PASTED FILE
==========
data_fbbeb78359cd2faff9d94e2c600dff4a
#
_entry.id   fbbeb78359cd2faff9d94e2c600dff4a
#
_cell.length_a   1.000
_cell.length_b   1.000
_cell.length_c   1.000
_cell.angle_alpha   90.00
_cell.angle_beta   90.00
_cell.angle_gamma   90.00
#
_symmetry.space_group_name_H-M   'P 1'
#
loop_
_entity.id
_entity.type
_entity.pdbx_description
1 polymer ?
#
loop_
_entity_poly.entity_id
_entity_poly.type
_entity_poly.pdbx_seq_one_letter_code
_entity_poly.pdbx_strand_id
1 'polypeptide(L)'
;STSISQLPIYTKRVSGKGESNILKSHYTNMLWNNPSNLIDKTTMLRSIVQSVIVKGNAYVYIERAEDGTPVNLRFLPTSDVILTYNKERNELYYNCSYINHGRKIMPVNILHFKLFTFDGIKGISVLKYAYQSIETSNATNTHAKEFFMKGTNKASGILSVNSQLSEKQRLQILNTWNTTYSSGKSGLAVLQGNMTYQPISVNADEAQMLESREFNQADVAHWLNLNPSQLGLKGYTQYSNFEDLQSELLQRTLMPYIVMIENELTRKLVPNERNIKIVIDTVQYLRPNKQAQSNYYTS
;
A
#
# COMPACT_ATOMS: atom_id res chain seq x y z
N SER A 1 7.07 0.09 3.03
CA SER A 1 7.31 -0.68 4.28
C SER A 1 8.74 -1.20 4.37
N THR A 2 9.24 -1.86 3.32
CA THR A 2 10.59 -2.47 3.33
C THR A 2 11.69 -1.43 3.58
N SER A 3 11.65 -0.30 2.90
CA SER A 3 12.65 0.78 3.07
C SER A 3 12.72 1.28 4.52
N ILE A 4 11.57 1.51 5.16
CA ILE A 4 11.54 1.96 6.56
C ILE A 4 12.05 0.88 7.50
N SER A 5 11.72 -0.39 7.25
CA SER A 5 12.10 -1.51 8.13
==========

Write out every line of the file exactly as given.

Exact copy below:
data_fbbeb78359cd2faff9d94e2c600dff4a
#
_entry.id   fbbeb78359cd2faff9d94e2c600dff4a
#
_cell.length_a   1.000
_cell.length_b   1.000
_cell.length_c   1.000
_cell.angle_alpha   90.00
_cell.angle_beta   90.00
_cell.angle_gamma   90.00
#
_symmetry.space_group_name_H-M   'P 1'
#
loop_
_entity.id
_entity.type
_entity.pdbx_description
1 polymer ?
#
loop_
_entity_poly.entity_id
_entity_poly.type
_entity_poly.pdbx_seq_one_letter_code
_entity_poly.pdbx_strand_id
1 'polypeptide(L)'
;STSISQLPIYTKRVSGKGESNILKSHYTNMLWNNPSNLIDKTTMLRSIVQSVIVKGNAYVYIERAEDGTPVNLRFLPTSDVILTYNKERNELYYNCSYINHGRKIMPVNILHFKLFTFDGIKGISVLKYAYQSIETSNATNTHAKEFFMKGTNKASGILSVNSQLSEKQRLQILNTWNTTYSSGKSGLAVLQGNMTYQPISVNADEAQMLESREFNQADVAHWLNLNPSQLGLKGYTQYSNFEDLQSELLQRTLMPYIVMIENELTRKLVPNERNIKIVIDTVQYLRPNKQAQSNYYTS
;
A
#
# COMPACT_ATOMS: atom_id res chain seq x y z
N SER A 1 7.07 0.09 3.03
CA SER A 1 7.31 -0.68 4.28
C SER A 1 8.74 -1.20 4.37
N THR A 2 9.24 -1.86 3.32
CA THR A 2 10.59 -2.47 3.33
C THR A 2 11.69 -1.43 3.58
N SER A 3 11.65 -0.30 2.90
CA SER A 3 12.65 0.78 3.07
C SER A 3 12.72 1.28 4.52
N ILE A 4 11.57 1.51 5.16
CA ILE A 4 11.54 1.96 6.56
C ILE A 4 12.05 0.88 7.50
N SER A 5 11.72 -0.39 7.25
CA SER A 5 12.10 -1.51 8.13